corner; perhaps watching more NASCAR would help.

    Posted by Tony Landavazo

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by , Director
I've been at the Museum sooooo long - longer than many of our interns have been alive. I do a little bit of everything as part of my job: care for the animals, work with the keepers and other staff, spend time with guests. Lucky me!
I spend a lot of time behind-the-scenes, or here after hours, but if you really want to see me, you'll have to sign-up for a behind-the-scenes program.

Biggest Bummer for Bloggies

June 23rd, 2010

I have very sad news for our faithful readers. It is with a heavy heart that I tell you that Larry and Erin will be leaving their jobs at the Museum. They are heading off for wonderful new adventures, which is great for them, but will leave a big void in our animal keeping and blogging world.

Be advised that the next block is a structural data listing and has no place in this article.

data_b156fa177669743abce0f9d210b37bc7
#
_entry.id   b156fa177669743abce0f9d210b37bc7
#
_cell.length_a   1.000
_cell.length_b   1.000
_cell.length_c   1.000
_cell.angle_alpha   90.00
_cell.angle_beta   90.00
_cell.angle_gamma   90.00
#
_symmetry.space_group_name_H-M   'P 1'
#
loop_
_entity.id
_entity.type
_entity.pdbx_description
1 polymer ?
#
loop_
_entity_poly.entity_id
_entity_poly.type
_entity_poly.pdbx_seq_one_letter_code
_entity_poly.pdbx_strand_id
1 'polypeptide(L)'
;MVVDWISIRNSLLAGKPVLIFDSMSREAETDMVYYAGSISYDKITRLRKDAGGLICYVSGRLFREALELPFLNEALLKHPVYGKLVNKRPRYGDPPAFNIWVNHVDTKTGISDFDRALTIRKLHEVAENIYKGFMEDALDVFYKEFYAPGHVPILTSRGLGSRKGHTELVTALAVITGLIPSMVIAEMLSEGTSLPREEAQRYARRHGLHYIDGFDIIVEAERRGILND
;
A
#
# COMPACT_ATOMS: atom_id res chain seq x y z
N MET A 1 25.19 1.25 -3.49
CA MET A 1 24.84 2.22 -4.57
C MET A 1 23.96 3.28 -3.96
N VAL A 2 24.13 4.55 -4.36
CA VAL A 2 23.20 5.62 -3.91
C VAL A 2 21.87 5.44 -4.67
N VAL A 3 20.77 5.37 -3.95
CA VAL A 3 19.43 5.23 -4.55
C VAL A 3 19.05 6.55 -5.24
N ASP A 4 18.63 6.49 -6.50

I am sure each of them will write farewell posts, I hope each of them will occasionally write a guest post, and  I know each of them will continue to check in and comment on our Blog.

Please share stories or warm wishes in the comment section. We’ll all miss both of them tremendously.

Do you want to know what Erin is about to do?

Larry, with volunteer Annie and Little, our chicken.

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  1. Keeper Comment :

    Hint: You do not want to know what I’m about to do. If more than 5 non-animal department people ask, then I WILL tell you and there WILL be pictures and you do NOT want pictures.

    Posted by Erin Brown
  2. Oh the PEOPLE WANT TO KNOW!

    Posted by jebrown
  3. I REALLY WANT TO KNOW NOW! now now now!!

    Posted by Stacey
  4. Keeper Comment :

    Hint: I’m unwrapping a needle, and it’s not for something animal related. And I’m wearing gloves. Enter at your own risk.

    Posted by Erin Brown
  5. Awe, that is a bummer. Best if luck, Larry and Erin, on your future adventures!

    Posted by Kristen
  6. Erin and Larry, I hope your new adventures are great and wonderful. I enjoyed working with both of you and will miss you on my visits.

    Mike

    Posted by Mike Fink

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by , Keeper